Endless Summer School: Health Roundup: COVID-19 Updates and Health Talent Spotlight
March 24, 2021 @ 10:00 am - 12:00 pm
- This event has passed.
Available to Vector Institute sponsors only.
This session showcases Vector researchers who have been working on health and COVID-19 related AI initiatives. It also features our second PhD spotlight, including a series of health-related lightning talks by Vector PhD and postdoc researchers who will soon be hitting the workforce and seeking opportunities in industry.
3D Variability Analysis: Resolving atomic resolution protein dynamics from cryo-EM
Abstract: Cryo-EM is a method for imaging frozen biomolecules at near atomic resolution. 3D Variability Analysis (3DVA) is a new technique for inferring and visualizing the space of conformational variation of macromolecules at high resolution. One of the earliest uses of the algorithm was to reveal the open and closed state of SARS-CoV2. In this talk I’ll briefly outline the nature of the algorithm and show some of our results on several proteins.
Bio: David is a Professor of Computer Science in the Department of Computer and Mathematical Sciences at the University of Toronto Scarborough. He joined the University of Toronto in October, 2003. Prior to that he worked in the Digital Video Analysis and Perceptual Document Analysis Groups at the Palo Alto Research Center (PARC) for 4 years. Before that, he was on faculty at Queen’s University in Kingston.
David’s research interests include aspects of computer vision, visual neuroscience and machine learning. His research awards include the 2010 Koenderink Prize, the Sloan Research Fellowship, and best paper award at ICCV, CVPR, UIST and BMVC.
How to Generate and Validate Question Answer Pairs for A Rapidly Evolving COVID-19 Literature
Abstract: It is no surprise to anyone now that the global pandemic of COVID-19 has changed our lives in ways we could have never imagined. In the wake of the pandemic, we encountered a whole new level of biomedical articles being published every day which made it virtually impossible for the medical community to promptly extract useful information to be utilized towards the development of a potential vaccine or cure. As researchers in Natural Language Processing (NLP), we can leverage our expertise to automatically generate question answer (QA) pairs in the coronavirus-related literature to assist the medical community in this endeavor. Creating high quality QA pairs would allow us to build models to address scientific queries for answers which are not readily available in support of the ongoing fight against the pandemic. QA pair generation is, however, a very tedious and time-consuming task requiring domain expertise for annotation and evaluation. In this talk we address some of the challenges of building a QA system without gold data and also present a method to create QA pairs from a large semi-structured dataset through the use of transformer and rule-based models. Additionally, we propose a means of engaging the subject matter experts (SMEs) for annotating the QA pairs through the usage of a web application. Finally, we demonstrate some experiments showcasing the effectiveness of leveraging active learning in designing a high performing model with a substantially lower annotation effort from the domain experts.
This work, previously presented at the SDP workshop of the EMNL 2020 conference, was created as a result of the collaboration between the Center for A.I. & Cognitive Computing (C3) team at Thomson Reuters and the Vector Institute.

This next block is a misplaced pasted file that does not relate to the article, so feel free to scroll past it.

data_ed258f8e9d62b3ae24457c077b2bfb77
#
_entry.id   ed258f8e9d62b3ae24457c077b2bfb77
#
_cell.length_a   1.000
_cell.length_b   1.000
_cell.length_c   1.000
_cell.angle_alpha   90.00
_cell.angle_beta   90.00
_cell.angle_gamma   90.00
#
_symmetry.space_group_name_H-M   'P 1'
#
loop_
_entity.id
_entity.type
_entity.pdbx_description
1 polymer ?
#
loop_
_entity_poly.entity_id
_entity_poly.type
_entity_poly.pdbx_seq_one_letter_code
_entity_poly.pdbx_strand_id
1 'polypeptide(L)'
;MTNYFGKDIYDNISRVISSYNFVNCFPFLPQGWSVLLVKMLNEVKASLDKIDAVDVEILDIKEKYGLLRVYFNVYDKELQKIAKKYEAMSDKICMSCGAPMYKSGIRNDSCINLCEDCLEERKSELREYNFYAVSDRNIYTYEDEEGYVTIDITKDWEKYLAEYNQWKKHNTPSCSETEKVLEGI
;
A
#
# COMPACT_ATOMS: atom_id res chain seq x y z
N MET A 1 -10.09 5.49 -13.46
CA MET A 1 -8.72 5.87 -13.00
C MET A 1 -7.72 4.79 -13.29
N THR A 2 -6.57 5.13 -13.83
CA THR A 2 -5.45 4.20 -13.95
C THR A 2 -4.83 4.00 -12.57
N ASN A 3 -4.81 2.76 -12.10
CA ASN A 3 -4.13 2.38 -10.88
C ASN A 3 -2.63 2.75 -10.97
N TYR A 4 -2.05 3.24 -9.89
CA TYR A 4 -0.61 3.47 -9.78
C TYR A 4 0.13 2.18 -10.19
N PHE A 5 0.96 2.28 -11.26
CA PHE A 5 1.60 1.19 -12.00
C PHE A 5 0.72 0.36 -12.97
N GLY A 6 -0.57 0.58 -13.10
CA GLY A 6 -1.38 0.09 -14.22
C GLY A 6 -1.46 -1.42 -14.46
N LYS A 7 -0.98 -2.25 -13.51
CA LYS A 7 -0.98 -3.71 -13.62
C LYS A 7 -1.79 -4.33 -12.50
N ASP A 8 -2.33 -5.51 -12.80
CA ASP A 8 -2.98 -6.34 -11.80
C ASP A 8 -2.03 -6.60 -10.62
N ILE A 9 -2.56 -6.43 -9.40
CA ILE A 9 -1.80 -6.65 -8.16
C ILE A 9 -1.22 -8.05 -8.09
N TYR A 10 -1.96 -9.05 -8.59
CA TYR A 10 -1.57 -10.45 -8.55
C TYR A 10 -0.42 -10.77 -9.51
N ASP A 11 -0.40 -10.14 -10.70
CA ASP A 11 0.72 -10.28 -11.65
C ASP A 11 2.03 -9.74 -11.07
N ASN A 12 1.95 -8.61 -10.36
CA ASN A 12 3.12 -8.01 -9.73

Bio: Dawn is a research scientist in Natural Language Processing (NLP) at Thomson Reuters. She obtained her MSc and PhD in computer science from the University of Tennessee with a focus on machine learning and more specifically graphical models. In her current role, Dawn specializes in developing novel and innovative solutions for practical NLP problems in the legal domain as well as contributing to the state-of-the-art approaches in NLP.
Seung Eun Yi and Jonathan Smith
Characterizing Canadian Non-pharmaceutical Interventions in response to COVID-19
Abstract : Non-pharmaceutical interventions (NPIs) in Canada have helped mitigating the spread of COVID-19 since its outbreak in early 2020. However, these policies have evolved variably at the federal, provincial, and municipal levels. We will present how we built a comprehensive dataset to centralize all information. We will also show how this work was extended to analyze and monitor Ontario’s response to COVID-19, as well as its integration within a worldwide database developed by Oxford.
This talk will include work previously presented at the ML4GH workshop of the ICML 2020 conference, and work published in CMAJ Open. These were created as a result of open collaboration with the Vector Institute, Trillium Health Partners, Dallai Lana School of Public Health (UofT), Blavatnik School of Government (Oxford) and many others.
Seung Eun Yi Bio: I am a Machine Learning Scientist at Layer 6 AI. I have a Master’s degree in General Engineering (Ecole CentraleSupelec, France) and in Applied Computing (University of Toronto, Canada). I am primarily interested in causal inference and in solving healthcare challenges using machine learning.
Jonathan Smith Bio:
Jonathan is a Machine Learning Scientist at Layer 6. He obtained his Bachelors of Business Administration from Wilfred Laurier University and Bachelor of Computer Science from University of Waterloo. Previously he ran a film production company. His research interests are in explainable machine learning and applications in healthcare.
The PhD Talent Spotlight showcases the research of Vector PhD and postdoctoral fellows who will be entering the workforce over the next 12 months. These research presentations are an opportunity to hear some of the latest AI research and are designed to forge connections with leading up-and-coming talent, for potential future hiring or collaboration.
After the event we will be circulating a form for sponsors to express interest in and schedule informal interviews with this iteration of the Talent Spotlight.
Preventing Negative Feedback Loops in Machine Learning Applied to Healthcare
Abstract: Machine learning models applied to healthcare hold great promise when it comes to improving clinical outcomes, reducing costs, and increasing patient throughput. However, patient populations change, as does the definition of disease, so a model must be updated regularly to account for these changes and have optimal performance. The cycle of making predictions, and updating a model on data influenced by those predictions can lead to a negative feedback loop where performance biases in the model are reinforced over time leading to degradation. Updating a model in this setting can be viewed as a noisy label learning problem of the most difficult kind where the noise is asymmetric and instance-dependent. We demonstrate the reality of such feedback loops via simulations on a real-world ICU dataset, and show the various factors that most highly contribute to the rate of model degradation. We then provide ways of mitigating such feedback loops by leveraging approaches for deep learning with noisy labels, and detail the assumptions necessary for these techniques to work.